Eurogamer: Why do you think people attack you for using a current conflict whereas they don't attack, say, Hurt Locker or Lions for Lambs or films that use ongoing conflicts?
Greg Goodrich: Games are the medium of our time. You and me - this is our medium and how we tell our stories. I think a large majority of the individuals who are currently talking about it in that way don't understand that this is our best way of being able to honour a group of individuals, to tell a story, to shine a light on a community of warriors that need to be honoured.
I think a lot of people think of games and their first thought is that it's for little kids - they don't know that we have a ratings board - or they think games are a "Weee!" experience and not a "Wow" experience. This is a "Wow" experience for us. I can't imagine taking my eight-year-old to go and see Pulp Fiction. I wouldn't because that's not who it's made for.
Also, [in the past] people have knocked books they haven't read or films they haven't seen, and I think they're doing it now for games they haven't played. For those individuals who play this game and follow our single-player narrative and understand our tone and intent, they're going to get it.
This game is not about the Taliban, it's not about al-Qaeda, it's not about the Chechen or Uzebek fighters. It's not the Afghan war. It's about a group of individuals going through an event and us paying tribute to that.
Eurogamer: You mentioned al-Qaeda earlier and in real life there has been controversy about whether there is a link between the Taliban and al-Qaeda and how they support one another. Are you worried that this issue might blow up again when people become aware of that connection as it exists in your game?
Greg Goodrich: In our story, we remain authentic and try to draw those differences, because there is a difference between al-Qaeda and the Taliban. We do so in a way that differentiates them not only in their local dress and the types of areas that they occupy, but we also do so in their languages, so our Taliban fighters speak Pashto and our al-Qaeda speak Gulf Arabic.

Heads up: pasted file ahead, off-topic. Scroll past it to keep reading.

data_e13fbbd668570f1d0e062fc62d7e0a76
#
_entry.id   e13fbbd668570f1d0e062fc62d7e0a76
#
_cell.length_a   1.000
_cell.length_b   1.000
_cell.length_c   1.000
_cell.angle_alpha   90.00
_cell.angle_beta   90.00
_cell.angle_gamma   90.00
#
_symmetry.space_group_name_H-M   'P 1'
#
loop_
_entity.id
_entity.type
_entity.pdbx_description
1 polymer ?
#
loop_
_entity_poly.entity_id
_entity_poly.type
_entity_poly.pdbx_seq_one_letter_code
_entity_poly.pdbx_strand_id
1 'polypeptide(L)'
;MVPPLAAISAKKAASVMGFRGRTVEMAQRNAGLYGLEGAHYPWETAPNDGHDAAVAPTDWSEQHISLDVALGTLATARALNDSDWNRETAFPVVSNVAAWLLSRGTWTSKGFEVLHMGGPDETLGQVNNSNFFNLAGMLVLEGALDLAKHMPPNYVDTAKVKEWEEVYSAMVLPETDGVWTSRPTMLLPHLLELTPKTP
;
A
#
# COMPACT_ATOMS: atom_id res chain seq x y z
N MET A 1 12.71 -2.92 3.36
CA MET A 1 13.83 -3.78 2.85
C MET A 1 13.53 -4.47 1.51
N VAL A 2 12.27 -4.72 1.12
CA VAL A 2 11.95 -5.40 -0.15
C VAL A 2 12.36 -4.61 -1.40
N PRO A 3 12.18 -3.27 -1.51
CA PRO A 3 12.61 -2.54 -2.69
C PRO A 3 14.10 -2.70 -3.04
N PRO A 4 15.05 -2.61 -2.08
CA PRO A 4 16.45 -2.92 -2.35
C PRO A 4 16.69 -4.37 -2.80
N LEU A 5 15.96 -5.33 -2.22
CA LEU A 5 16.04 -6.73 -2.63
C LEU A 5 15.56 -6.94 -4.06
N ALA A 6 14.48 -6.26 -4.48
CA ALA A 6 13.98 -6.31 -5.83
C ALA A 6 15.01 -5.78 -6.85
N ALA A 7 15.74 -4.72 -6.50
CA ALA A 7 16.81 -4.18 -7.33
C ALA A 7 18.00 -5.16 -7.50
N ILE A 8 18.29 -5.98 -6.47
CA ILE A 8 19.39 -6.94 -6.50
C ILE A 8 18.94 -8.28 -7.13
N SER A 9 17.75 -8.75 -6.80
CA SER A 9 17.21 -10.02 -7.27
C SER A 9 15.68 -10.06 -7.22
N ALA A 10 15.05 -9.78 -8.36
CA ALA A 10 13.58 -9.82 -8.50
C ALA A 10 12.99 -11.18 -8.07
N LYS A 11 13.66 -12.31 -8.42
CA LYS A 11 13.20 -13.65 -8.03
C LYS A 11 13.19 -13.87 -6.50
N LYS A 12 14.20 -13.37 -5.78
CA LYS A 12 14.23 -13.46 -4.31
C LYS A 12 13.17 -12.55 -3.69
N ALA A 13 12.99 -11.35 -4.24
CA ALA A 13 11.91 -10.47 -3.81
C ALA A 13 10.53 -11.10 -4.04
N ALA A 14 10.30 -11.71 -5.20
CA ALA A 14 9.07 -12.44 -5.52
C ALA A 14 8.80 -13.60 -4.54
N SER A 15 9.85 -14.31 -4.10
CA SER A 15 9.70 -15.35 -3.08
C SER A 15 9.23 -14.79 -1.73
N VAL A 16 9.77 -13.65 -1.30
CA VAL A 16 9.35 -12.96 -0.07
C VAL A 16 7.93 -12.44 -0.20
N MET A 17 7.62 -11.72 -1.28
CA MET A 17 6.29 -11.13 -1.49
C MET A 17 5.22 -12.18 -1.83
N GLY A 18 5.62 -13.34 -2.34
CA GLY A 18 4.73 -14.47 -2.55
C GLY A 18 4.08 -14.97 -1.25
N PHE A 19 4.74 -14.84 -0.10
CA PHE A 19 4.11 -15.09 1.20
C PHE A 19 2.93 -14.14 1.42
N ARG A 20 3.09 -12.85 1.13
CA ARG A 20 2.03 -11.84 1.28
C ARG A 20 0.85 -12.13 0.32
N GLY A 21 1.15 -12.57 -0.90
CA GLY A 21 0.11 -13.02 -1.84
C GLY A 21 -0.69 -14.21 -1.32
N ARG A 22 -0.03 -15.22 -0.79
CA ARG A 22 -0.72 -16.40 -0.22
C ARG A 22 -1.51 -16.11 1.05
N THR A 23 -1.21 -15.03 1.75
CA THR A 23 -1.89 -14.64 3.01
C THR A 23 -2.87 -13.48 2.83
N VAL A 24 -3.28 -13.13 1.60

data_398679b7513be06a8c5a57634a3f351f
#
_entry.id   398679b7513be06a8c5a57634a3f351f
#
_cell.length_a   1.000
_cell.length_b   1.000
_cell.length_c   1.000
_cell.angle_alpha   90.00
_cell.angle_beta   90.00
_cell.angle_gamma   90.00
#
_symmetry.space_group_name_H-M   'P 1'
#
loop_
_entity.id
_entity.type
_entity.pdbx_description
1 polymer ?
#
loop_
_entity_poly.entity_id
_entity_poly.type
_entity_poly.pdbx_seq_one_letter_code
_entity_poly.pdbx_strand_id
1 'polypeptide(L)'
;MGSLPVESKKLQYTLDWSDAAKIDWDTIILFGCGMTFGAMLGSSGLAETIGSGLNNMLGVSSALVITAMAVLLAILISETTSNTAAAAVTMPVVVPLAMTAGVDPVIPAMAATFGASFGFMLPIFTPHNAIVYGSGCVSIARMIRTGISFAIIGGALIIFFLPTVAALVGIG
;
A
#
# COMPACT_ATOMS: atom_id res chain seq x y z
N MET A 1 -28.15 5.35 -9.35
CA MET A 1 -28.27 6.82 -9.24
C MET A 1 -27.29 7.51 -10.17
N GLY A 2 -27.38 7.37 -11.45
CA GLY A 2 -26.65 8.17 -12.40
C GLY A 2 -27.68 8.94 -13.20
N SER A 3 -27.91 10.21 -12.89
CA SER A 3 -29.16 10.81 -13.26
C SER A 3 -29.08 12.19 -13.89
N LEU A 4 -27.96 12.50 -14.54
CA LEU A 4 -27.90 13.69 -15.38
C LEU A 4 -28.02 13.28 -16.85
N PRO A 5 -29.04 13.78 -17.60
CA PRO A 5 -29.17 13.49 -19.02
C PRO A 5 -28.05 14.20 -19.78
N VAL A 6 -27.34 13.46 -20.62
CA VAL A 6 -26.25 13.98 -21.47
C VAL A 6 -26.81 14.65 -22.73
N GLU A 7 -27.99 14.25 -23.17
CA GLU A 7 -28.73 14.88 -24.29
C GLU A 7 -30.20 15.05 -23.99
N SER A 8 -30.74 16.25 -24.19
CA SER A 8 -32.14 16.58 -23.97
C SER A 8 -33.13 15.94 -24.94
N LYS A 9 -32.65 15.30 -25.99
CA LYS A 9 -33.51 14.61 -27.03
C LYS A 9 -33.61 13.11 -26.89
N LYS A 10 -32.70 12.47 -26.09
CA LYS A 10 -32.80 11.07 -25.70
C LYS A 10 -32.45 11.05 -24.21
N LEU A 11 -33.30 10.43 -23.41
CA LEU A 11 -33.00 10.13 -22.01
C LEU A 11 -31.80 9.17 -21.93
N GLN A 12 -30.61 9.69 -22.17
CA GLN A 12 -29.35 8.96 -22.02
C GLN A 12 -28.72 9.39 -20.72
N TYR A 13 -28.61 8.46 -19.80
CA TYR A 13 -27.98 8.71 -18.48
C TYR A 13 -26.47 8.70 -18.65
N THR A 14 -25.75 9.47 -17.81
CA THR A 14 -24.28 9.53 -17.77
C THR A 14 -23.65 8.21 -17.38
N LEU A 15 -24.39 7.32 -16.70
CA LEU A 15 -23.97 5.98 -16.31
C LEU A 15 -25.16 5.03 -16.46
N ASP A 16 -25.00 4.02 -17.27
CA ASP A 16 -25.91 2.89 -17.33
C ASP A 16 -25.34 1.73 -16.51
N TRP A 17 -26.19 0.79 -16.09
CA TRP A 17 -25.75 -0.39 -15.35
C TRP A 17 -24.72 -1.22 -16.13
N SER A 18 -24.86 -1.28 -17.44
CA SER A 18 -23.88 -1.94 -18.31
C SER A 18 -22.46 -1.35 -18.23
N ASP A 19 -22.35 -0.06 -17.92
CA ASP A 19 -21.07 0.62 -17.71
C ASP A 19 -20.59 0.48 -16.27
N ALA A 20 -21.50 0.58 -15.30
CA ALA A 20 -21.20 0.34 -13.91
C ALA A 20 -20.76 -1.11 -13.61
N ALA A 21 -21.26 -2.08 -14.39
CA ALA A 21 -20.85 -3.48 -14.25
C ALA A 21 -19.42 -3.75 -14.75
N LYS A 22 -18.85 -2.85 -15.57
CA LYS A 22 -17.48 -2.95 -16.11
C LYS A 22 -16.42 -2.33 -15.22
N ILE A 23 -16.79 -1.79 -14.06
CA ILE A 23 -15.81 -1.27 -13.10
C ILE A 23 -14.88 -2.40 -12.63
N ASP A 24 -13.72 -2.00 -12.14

We show how they were all a part of this fight but there clearly is a... I wouldn't say a hierarchy, but back then there was a difference. And there still is a difference, but it's changed quite a bit over the last nine years.
Eurogamer: Moving on, how did DICE come to be involved in this project?
Greg Goodrich: It was a gift [laughs]. It was a gift from the development gods who gave us DICE to build our multiplayer.
Eurogamer: But the actual mechanics of it. Who said, "Hey, we should get those guys involved"?
Greg Goodrich: It was a series of discussions that ended up in the ultimate goal of being able to reboot the franchise at a quality level that's required in the first-person shooter genre - or in any reboot. A decision was made to put two teams, each concentrating on what they do best, to deliver the best-possible experience for the gamer.
That's the best part about it, because the gamer doesn't care how many studios were involved on a great product.
Eurogamer: That's a slightly sad thing, though, isn't it?
Greg Goodrich: [Laughs]
Eurogamer: You said earlier that you have a bunch of veterans from the original Medal of Honor team on your team now, along with various other imports. I was wondering if you scooped up any of the Infinity Ward guys who fled after that whole debacle, since everyone assumed they all went to Respawn?